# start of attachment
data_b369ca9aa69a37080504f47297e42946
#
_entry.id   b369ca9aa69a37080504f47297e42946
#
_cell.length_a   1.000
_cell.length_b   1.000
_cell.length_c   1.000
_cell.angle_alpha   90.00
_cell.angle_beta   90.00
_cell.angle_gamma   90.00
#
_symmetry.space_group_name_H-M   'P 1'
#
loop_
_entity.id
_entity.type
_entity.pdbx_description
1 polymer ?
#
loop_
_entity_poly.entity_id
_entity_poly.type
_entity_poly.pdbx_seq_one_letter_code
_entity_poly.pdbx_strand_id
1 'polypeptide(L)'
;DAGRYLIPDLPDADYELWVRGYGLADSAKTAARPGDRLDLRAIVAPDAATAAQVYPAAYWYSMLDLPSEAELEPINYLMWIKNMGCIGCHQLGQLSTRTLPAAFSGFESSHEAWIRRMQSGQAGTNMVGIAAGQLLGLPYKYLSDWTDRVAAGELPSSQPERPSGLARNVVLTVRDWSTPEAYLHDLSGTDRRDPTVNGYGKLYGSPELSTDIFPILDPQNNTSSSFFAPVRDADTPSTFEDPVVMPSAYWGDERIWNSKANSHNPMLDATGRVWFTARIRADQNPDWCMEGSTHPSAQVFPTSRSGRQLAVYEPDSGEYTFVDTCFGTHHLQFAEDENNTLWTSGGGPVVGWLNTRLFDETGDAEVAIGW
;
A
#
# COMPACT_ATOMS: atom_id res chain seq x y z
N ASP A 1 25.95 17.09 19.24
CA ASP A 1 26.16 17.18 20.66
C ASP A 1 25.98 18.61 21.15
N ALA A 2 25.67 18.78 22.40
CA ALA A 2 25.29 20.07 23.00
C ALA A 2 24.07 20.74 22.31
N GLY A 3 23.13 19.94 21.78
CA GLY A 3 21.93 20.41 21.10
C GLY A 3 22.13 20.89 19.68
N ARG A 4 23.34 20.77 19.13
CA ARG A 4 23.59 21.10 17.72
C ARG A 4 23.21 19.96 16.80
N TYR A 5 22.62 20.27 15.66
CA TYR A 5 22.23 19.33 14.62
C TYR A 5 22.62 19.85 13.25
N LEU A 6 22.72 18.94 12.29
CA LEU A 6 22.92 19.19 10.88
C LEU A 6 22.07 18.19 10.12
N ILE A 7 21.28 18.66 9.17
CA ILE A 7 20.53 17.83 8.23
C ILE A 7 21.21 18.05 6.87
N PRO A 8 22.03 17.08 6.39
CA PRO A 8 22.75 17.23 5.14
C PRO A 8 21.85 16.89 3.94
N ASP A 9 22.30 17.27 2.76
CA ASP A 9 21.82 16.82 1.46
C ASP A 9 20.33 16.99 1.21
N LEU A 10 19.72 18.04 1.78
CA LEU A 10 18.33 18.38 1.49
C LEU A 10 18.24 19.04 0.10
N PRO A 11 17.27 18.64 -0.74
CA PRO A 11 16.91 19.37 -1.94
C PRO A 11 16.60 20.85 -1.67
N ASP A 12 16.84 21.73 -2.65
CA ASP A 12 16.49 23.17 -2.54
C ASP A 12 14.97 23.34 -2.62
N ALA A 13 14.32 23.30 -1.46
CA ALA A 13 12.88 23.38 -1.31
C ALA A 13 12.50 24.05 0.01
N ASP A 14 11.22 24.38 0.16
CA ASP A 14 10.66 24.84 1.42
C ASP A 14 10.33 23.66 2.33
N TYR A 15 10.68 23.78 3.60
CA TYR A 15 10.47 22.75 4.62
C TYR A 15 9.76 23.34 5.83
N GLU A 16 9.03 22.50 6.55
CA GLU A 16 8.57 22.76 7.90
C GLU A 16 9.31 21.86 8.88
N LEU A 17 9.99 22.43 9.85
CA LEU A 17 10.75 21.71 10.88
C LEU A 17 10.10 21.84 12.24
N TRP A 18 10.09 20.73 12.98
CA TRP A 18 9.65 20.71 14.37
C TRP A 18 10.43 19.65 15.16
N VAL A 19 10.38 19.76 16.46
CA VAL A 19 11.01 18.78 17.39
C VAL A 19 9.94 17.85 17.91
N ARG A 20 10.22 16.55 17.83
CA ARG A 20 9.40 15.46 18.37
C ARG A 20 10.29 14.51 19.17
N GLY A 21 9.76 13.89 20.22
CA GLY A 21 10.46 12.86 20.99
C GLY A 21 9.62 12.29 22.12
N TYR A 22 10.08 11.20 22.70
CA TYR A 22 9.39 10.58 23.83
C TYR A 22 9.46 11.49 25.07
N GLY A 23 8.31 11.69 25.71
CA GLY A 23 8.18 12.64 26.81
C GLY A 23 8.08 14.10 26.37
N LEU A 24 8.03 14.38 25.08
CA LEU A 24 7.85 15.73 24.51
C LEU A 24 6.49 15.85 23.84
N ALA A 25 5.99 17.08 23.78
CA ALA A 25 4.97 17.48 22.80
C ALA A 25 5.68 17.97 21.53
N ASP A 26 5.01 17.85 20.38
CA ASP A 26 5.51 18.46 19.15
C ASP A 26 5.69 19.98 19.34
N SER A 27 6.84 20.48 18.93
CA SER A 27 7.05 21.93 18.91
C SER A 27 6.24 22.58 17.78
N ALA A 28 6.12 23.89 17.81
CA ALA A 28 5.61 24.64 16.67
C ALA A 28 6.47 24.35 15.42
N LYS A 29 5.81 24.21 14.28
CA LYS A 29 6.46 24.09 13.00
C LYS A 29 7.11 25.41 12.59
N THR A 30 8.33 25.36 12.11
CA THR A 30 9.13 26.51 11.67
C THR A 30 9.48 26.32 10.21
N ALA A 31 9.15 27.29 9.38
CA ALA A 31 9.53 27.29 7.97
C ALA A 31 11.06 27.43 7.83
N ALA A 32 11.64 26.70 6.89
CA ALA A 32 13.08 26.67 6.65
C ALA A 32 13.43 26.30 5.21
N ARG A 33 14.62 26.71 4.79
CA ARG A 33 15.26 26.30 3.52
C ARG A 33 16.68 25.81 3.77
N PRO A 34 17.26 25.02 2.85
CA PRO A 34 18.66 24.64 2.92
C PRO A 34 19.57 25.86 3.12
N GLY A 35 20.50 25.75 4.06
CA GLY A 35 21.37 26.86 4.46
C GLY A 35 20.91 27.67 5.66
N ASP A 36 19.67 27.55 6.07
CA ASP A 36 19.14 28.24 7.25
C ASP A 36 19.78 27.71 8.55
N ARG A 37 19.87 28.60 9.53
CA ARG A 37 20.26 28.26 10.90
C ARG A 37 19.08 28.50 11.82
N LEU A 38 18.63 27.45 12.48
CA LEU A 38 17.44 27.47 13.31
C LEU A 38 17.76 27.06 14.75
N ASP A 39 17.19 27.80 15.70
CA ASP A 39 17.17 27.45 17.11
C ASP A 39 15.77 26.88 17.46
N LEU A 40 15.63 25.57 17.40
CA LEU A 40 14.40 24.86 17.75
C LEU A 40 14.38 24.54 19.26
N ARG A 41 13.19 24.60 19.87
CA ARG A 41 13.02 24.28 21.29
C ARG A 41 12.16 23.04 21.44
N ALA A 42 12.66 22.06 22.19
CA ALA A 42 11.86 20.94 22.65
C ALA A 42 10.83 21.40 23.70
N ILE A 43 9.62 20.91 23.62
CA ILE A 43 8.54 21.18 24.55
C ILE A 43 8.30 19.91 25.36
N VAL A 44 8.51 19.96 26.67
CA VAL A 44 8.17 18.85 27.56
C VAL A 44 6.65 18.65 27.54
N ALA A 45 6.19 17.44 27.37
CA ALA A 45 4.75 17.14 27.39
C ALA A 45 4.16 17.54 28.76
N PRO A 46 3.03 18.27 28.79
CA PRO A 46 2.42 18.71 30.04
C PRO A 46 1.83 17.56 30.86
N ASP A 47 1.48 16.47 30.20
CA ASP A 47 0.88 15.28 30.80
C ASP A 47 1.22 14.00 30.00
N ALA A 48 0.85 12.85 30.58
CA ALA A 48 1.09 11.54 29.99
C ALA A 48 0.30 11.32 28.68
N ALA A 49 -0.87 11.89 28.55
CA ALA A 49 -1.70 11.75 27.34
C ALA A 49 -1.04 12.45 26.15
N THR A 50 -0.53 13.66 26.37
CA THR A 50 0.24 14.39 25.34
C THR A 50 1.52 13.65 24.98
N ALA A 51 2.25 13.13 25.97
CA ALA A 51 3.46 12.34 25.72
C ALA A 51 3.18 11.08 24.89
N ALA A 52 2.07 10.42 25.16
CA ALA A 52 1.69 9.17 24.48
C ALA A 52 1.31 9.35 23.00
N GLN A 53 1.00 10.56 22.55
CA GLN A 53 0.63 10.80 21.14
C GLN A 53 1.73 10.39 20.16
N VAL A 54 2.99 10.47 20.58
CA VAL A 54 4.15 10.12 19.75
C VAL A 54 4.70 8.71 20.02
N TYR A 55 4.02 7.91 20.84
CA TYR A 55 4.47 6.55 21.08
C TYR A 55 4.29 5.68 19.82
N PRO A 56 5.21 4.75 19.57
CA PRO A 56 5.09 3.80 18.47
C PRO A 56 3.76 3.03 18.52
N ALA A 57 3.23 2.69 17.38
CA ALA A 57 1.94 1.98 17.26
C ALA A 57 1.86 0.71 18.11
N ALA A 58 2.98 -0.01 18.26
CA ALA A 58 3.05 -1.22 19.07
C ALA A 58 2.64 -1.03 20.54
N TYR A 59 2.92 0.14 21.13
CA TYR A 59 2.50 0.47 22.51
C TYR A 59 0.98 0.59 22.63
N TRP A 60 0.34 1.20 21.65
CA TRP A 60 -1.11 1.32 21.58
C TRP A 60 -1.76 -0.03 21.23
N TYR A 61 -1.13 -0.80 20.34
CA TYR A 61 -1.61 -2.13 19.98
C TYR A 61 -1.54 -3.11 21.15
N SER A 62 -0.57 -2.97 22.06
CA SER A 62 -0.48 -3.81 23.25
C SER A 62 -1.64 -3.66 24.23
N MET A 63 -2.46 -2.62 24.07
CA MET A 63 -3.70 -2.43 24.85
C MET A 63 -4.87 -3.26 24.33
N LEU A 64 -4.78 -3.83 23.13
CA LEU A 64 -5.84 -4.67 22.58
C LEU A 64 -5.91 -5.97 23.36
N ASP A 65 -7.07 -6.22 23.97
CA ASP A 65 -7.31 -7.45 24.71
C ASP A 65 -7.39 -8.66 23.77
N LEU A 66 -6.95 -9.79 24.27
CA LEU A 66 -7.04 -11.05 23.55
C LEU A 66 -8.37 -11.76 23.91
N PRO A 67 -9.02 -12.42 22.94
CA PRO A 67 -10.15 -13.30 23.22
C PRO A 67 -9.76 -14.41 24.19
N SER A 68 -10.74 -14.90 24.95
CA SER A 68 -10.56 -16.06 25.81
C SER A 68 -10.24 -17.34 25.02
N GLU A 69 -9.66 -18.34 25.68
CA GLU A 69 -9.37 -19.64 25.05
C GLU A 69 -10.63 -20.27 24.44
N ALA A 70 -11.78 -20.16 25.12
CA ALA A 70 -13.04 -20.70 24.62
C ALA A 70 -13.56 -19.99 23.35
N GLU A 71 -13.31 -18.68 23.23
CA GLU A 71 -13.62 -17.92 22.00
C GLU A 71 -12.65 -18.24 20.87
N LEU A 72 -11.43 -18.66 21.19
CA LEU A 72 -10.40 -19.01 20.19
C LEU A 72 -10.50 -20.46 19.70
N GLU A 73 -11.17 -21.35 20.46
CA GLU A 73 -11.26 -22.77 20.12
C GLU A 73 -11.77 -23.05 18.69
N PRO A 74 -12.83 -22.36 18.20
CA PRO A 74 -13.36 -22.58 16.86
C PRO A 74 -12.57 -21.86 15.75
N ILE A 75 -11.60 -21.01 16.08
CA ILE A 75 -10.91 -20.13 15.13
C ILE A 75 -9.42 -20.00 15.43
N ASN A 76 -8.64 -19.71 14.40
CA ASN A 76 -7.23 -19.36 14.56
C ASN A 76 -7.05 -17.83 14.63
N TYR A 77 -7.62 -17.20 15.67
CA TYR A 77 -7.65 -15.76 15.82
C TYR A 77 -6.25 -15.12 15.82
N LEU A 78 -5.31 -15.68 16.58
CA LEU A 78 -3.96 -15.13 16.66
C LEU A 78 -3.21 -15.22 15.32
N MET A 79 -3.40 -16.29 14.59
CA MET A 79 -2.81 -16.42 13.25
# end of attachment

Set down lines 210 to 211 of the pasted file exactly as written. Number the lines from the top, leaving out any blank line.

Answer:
C TRP A 60 -1.76 -0.03 21.23
N TYR A 61 -1.13 -0.80 20.34